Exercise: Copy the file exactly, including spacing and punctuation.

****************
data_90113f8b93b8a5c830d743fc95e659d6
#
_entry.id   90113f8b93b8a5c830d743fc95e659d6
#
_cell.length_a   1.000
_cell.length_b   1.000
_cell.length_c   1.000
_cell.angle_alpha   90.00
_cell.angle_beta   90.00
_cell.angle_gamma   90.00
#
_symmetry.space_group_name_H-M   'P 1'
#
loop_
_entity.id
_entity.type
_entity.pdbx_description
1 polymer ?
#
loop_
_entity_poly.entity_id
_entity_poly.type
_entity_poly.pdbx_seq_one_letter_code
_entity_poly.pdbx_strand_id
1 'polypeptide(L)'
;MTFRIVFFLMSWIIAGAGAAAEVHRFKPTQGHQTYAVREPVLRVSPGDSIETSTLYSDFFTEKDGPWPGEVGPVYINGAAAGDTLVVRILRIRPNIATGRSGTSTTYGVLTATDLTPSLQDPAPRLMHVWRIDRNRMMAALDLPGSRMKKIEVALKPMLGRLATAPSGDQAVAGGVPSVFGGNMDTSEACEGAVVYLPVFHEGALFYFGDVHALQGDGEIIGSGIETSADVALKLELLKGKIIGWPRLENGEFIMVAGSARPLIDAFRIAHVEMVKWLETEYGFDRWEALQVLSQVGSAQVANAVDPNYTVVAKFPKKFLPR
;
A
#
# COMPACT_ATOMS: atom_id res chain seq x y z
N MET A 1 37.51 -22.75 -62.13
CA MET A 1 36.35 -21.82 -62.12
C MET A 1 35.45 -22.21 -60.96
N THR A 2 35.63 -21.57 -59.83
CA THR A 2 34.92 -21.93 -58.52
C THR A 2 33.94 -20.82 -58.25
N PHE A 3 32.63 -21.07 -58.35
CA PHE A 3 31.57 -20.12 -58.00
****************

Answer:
data_90113f8b93b8a5c830d743fc95e659d6
#
_entry.id   90113f8b93b8a5c830d743fc95e659d6
#
_cell.length_a   1.000
_cell.length_b   1.000
_cell.length_c   1.000
_cell.angle_alpha   90.00
_cell.angle_beta   90.00
_cell.angle_gamma   90.00
#
_symmetry.space_group_name_H-M   'P 1'
#
loop_
_entity.id
_entity.type
_entity.pdbx_description
1 polymer ?
#
loop_
_entity_poly.entity_id
_entity_poly.type
_entity_poly.pdbx_seq_one_letter_code
_entity_poly.pdbx_strand_id
1 'polypeptide(L)'
;MTFRIVFFLMSWIIAGAGAAAEVHRFKPTQGHQTYAVREPVLRVSPGDSIETSTLYSDFFTEKDGPWPGEVGPVYINGAAAGDTLVVRILRIRPNIATGRSGTSTTYGVLTATDLTPSLQDPAPRLMHVWRIDRNRMMAALDLPGSRMKKIEVALKPMLGRLATAPSGDQAVAGGVPSVFGGNMDTSEACEGAVVYLPVFHEGALFYFGDVHALQGDGEIIGSGIETSADVALKLELLKGKIIGWPRLENGEFIMVAGSARPLIDAFRIAHVEMVKWLETEYGFDRWEALQVLSQVGSAQVANAVDPNYTVVAKFPKKFLPR
;
A
#
# COMPACT_ATOMS: atom_id res chain seq x y z
N MET A 1 37.51 -22.75 -62.13
CA MET A 1 36.35 -21.82 -62.12
C MET A 1 35.45 -22.21 -60.96
N THR A 2 35.63 -21.57 -59.83
CA THR A 2 34.92 -21.93 -58.52
C THR A 2 33.94 -20.82 -58.25
N PHE A 3 32.63 -21.07 -58.35
CA PHE A 3 31.57 -20.12 -58.00